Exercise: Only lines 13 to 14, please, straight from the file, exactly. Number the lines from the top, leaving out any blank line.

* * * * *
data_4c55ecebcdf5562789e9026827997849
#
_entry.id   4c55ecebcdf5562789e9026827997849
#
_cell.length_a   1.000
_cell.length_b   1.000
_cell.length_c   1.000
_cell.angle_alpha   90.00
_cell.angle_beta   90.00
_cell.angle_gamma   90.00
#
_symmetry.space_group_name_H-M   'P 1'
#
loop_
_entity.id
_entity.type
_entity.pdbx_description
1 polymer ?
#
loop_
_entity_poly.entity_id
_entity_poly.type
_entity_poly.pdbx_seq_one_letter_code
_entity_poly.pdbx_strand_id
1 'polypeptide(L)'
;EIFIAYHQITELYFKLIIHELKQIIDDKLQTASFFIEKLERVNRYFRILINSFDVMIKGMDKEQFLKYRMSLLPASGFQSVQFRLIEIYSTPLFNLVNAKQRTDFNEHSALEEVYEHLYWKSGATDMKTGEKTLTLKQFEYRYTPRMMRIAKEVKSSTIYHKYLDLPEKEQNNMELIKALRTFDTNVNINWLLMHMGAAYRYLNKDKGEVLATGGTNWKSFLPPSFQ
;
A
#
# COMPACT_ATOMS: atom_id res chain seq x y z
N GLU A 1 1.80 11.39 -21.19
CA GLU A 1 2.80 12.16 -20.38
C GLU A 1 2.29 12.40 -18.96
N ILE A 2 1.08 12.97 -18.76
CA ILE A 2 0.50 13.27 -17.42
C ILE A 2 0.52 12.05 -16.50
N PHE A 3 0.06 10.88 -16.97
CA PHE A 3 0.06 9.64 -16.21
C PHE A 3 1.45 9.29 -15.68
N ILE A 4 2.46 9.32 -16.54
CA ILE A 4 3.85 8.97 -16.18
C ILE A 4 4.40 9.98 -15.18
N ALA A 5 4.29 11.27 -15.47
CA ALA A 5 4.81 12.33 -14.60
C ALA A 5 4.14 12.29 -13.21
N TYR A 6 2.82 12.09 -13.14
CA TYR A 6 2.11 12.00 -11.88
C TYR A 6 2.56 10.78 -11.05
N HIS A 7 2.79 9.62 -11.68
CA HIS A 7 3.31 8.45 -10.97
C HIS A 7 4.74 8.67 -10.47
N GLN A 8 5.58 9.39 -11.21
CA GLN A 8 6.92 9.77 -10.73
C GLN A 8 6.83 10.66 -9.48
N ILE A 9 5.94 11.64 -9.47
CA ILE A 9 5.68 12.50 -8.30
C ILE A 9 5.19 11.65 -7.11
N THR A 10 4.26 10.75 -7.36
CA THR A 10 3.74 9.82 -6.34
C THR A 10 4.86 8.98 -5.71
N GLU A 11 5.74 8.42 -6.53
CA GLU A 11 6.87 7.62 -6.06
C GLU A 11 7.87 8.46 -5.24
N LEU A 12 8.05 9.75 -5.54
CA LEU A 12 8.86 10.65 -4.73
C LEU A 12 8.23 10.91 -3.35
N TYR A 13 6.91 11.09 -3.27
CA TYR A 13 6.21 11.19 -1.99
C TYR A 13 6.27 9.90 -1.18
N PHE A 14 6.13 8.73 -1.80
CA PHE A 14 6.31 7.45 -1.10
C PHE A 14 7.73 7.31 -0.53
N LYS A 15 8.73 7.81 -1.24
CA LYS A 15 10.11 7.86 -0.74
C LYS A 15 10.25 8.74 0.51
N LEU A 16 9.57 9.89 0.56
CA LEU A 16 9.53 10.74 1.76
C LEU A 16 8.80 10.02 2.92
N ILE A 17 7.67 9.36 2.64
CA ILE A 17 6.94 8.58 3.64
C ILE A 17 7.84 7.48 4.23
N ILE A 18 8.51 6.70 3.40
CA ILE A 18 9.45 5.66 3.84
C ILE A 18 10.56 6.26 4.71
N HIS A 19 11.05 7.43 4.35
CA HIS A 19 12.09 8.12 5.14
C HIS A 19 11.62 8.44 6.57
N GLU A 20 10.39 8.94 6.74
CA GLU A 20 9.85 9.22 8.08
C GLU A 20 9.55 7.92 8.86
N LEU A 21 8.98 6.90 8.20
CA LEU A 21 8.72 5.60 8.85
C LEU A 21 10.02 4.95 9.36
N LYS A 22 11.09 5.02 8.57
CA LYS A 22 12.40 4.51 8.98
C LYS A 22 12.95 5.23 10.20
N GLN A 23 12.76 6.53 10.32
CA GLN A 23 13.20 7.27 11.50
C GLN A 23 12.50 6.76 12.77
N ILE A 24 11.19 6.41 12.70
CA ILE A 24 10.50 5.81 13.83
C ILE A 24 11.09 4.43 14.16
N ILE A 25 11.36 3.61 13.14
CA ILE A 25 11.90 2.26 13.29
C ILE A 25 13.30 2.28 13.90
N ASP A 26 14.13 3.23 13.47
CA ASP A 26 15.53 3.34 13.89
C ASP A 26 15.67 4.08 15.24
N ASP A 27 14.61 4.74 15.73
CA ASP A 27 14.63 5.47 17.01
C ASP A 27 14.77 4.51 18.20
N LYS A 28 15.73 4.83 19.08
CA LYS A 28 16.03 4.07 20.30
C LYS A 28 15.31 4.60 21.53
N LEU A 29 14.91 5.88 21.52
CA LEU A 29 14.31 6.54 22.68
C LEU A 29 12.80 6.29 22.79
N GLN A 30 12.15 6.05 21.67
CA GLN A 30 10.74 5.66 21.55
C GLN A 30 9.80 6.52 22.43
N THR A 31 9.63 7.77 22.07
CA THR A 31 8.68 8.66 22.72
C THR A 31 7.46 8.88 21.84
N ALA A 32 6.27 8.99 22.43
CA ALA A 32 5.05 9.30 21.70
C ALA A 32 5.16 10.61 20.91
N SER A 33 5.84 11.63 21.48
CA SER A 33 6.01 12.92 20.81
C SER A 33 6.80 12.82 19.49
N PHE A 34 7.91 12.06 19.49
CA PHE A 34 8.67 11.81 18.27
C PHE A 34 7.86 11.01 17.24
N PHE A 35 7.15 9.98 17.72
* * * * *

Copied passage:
#
loop_